Imagined encounters between famous historical figures are a popular gimmick for playwrights both serious (Michael Frayn's Copenhagen, about Bohr, Heisenberg, and the building of the bomb) and not (Nora Ephron's Imaginary Friends, in which Mary McCarthy and Lillian Hellman catfight in hell). Mark St. Germain's Freud's Last Session lands somewhere in between, delivering a lumpy mix of theological debate and tentative camaraderie.
Taproot Theatre, 204 N. 85th St., 781-9707, taproottheatre.org. $15-$37. 7:30 p.m. Wed.-Thurs., 8 p.m. Fri., 2 & 8 p.m. Sat. Ends April 21.
It's September 1939, and England has just declared war on Germany. Inside his London refuge (nicely dressed by Mark Lund), Sigmund Freud (Nolan Palmer) has invited rising young Christian intellectual C.S. Lewis (Matt Shimkus) to tea. The dying Freud is an atheist with an urgent agenda to settle the God issue, which somewhat forcibly leads to philosophical scrimmaging. Freud is a tough protagonist to warm to: He laughs like a barking seal, reeks of decaying flesh, and heaps ghastly nursing responsibilities on his unseen daughter. Wearing a bearded poker face for much of the talky play, Palmer plausibly incarnates a doctor whose habitual blank-screen demeanor—maintained for his patients' projections—is now leaking witty bits of id. Shimkus' Lewis, healthy and glib, has far less skin in the debate; he's more like an athlete on God's team who just enjoys sparring. Still, it's cartoonish fun to watch him hoist his fallen jaw after some of Freud's more outlandish pronouncements.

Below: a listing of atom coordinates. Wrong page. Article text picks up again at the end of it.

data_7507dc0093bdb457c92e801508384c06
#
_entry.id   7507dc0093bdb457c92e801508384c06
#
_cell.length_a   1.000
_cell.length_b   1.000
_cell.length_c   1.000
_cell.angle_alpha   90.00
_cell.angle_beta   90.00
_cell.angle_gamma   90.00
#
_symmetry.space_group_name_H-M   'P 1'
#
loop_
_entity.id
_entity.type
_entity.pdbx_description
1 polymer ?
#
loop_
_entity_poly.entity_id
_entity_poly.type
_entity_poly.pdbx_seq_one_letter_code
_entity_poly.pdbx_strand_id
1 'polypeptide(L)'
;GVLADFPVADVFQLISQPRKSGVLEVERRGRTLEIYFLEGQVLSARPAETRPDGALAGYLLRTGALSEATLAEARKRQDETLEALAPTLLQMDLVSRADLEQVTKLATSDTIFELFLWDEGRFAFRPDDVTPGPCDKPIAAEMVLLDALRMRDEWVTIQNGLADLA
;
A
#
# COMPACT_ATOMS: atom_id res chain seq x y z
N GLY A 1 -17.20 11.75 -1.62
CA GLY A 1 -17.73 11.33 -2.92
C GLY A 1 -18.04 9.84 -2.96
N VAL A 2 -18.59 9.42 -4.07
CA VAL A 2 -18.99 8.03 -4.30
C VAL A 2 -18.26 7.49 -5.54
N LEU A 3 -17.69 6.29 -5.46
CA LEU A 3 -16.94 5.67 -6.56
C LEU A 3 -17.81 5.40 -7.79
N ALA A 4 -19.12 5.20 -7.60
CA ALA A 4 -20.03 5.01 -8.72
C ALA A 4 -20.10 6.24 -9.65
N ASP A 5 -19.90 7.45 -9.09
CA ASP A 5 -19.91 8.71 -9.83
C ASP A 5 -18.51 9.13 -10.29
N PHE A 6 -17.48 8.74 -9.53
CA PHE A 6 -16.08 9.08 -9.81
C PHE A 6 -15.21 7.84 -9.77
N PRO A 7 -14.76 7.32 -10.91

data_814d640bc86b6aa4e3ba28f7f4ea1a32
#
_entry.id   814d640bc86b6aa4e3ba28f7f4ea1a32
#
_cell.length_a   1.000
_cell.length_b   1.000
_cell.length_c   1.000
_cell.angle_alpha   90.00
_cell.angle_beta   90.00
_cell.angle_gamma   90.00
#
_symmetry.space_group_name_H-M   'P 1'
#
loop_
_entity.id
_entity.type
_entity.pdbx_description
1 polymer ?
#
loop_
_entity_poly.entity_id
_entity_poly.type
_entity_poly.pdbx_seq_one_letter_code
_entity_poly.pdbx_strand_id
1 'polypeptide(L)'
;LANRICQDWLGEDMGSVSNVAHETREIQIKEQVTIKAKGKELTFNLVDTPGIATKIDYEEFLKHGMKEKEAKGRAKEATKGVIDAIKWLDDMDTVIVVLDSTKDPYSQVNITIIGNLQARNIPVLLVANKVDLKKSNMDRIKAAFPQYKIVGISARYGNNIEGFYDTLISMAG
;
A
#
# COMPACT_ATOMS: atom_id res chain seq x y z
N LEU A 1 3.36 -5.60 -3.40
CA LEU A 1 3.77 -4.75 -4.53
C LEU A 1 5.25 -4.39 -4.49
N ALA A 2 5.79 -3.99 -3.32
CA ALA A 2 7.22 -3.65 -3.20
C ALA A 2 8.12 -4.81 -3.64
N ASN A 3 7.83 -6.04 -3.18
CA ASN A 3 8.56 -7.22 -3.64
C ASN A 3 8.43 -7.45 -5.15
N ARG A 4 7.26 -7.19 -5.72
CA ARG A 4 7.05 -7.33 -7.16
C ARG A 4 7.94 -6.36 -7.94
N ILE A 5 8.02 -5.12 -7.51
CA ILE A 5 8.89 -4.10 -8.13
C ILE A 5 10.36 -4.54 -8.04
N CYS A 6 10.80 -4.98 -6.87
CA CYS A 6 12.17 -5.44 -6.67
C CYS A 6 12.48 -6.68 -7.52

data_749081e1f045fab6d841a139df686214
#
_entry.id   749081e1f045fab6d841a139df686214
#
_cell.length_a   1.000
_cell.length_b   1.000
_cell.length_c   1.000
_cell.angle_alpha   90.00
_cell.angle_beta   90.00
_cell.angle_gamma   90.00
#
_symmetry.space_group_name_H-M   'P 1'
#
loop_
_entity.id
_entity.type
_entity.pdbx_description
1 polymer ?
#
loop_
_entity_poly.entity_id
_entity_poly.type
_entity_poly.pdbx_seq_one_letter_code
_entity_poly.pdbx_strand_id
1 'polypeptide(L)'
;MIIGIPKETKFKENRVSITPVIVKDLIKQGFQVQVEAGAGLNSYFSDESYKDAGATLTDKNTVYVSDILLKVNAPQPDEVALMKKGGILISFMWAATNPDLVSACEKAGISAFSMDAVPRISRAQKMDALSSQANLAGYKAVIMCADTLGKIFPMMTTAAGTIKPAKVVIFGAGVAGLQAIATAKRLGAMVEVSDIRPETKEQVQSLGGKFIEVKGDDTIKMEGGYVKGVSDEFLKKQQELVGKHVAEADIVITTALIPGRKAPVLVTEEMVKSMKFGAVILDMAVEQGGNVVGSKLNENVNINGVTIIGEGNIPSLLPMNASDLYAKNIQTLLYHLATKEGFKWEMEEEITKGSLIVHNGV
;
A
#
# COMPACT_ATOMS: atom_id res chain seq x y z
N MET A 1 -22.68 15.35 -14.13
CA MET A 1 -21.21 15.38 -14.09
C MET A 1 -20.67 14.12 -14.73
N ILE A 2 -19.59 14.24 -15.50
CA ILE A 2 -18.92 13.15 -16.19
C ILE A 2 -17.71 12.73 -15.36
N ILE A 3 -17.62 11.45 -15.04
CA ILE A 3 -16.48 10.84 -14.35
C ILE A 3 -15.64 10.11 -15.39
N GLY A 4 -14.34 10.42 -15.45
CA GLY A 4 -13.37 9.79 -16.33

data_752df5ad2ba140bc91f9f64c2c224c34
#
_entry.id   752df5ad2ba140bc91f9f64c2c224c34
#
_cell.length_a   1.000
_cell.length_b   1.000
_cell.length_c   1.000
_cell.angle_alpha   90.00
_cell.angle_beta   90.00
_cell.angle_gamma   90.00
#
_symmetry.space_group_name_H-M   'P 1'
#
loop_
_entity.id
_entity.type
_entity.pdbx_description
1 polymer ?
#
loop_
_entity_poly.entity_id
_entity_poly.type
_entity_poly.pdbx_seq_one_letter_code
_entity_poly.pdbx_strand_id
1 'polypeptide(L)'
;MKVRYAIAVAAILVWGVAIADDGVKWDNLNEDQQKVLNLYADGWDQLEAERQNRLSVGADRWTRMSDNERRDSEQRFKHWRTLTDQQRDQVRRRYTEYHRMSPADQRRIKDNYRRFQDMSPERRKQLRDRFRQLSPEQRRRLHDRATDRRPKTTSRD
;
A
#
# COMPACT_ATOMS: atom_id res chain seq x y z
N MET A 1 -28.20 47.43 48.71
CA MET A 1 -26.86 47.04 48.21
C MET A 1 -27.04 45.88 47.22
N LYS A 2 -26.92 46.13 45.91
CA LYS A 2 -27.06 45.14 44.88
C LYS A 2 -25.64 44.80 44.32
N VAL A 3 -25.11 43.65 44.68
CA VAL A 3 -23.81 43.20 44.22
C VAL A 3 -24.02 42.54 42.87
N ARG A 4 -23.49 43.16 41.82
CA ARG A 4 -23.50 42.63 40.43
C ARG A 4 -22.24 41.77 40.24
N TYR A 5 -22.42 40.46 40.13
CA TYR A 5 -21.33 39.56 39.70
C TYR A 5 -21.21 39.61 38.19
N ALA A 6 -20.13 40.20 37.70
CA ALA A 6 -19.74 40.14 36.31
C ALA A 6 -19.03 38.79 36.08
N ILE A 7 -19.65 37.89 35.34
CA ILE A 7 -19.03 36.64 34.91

In this two-man verbal contest, director Scott Nolte has his combatants perambulate, recline on the couch, and rearrange the props—anything to animate the text. But mainly he simply has his actors talk relentlessly. (For punctuation, we have Freud's life-threatening choking fits.) As a play, it doesn't really work for me. As an inventory of arguments laced with character-revealing humor, however, Freud's Last Session succeeds. And there's a satisfying emotional coda, when the psychoanalyst who refuses morphine for his pain—because "I have to think clearly"—finally lets go of his mind.